F. B. LUND, M.D.
JAMA. 1906;XLVII(7):479-485. doi:10.1001/jama.1906.25210070012001a.
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Congenital cvstic disease of the kidney is a rare affection and one which so far appears to have interested the pathologists far more than clinical observers. The pathology of the disease presents an abundance of controversial literature, for the reason, perhaps, that the condition has been hard to explain and has afforded abundant opportunity for discussion and theorizing, but we, as practitioners of surgery, must not forget that the disease is of eminent practical and surgical importance, and that, although we may not meet with it on the operating table many times in a long surgical career, it is well worth while, when those times come, to be prepared by a previous consideration of its clinical history, prognosis and surgical treatment.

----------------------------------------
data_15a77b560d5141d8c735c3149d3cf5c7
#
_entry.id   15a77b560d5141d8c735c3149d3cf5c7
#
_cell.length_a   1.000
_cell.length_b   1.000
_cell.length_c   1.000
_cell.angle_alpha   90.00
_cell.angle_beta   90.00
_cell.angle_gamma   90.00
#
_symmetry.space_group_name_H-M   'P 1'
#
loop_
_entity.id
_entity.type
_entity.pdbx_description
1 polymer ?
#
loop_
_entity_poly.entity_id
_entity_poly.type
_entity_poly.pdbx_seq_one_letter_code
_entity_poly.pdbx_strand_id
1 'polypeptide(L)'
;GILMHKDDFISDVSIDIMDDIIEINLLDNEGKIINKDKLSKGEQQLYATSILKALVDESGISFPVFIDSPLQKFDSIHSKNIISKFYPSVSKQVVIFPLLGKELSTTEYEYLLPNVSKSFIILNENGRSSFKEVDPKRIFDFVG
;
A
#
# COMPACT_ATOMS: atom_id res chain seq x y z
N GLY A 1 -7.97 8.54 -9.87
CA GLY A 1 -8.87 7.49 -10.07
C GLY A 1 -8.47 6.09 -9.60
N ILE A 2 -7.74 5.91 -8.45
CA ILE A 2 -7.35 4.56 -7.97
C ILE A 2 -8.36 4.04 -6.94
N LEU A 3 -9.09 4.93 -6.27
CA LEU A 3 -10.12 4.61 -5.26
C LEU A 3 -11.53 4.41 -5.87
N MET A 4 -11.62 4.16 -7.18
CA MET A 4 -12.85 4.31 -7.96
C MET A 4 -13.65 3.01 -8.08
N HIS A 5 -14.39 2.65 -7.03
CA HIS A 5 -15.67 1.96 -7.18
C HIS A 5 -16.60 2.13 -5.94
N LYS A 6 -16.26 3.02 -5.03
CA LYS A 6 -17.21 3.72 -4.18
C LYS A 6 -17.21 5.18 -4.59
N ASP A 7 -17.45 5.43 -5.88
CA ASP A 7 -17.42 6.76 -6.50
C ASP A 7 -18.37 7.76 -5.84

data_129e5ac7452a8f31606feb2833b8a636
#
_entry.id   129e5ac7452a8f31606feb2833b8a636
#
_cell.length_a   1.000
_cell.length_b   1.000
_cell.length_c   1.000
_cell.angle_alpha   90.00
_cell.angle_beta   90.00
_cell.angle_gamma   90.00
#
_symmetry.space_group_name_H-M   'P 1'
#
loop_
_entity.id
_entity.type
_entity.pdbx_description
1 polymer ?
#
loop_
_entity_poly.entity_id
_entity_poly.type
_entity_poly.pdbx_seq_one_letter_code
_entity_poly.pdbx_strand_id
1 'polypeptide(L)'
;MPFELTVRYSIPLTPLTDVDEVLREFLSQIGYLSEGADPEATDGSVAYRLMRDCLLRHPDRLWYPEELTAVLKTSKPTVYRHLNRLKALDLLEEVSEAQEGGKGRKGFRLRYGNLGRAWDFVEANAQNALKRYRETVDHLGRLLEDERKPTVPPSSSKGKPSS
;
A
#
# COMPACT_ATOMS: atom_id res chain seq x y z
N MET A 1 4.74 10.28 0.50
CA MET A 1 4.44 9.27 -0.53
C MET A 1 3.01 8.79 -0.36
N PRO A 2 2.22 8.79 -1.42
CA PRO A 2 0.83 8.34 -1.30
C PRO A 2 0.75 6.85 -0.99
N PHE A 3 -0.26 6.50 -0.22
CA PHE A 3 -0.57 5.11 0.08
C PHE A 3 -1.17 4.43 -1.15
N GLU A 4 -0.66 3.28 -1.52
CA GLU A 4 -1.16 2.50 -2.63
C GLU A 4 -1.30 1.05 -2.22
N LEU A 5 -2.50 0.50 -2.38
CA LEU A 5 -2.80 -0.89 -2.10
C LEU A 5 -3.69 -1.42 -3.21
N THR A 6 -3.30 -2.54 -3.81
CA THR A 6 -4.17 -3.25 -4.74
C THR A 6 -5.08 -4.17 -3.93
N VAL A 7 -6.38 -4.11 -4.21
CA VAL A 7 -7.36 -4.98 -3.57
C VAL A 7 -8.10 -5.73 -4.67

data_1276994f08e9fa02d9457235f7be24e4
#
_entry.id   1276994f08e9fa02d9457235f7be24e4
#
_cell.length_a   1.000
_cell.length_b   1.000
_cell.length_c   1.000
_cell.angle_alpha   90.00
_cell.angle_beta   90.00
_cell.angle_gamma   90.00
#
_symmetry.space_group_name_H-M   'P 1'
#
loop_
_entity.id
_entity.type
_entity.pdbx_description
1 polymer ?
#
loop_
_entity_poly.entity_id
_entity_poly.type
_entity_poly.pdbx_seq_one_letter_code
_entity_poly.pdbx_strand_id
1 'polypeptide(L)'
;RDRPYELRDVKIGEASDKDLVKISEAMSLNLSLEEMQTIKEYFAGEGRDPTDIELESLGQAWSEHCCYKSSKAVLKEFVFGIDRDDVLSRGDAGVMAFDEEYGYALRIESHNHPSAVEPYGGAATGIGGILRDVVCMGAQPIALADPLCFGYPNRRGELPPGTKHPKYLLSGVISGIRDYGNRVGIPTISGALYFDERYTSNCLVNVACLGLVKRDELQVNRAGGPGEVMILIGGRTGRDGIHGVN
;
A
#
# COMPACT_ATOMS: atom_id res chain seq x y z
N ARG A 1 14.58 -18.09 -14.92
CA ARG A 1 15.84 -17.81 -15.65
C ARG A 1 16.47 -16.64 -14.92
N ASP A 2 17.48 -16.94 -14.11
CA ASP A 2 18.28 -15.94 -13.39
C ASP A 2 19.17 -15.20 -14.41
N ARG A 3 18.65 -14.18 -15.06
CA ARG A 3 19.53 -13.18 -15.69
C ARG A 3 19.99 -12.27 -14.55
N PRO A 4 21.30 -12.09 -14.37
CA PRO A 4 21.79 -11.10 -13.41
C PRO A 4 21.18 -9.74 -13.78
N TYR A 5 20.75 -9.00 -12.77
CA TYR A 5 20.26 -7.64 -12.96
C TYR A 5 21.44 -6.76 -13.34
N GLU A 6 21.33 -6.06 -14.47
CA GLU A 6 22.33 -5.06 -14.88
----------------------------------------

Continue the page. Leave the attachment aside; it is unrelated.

It is a disease which frequently runs its course without a diagnosis being made during life, death occurring from uremia or cerebral hemorrhage, due to kidney insufficiency. The real


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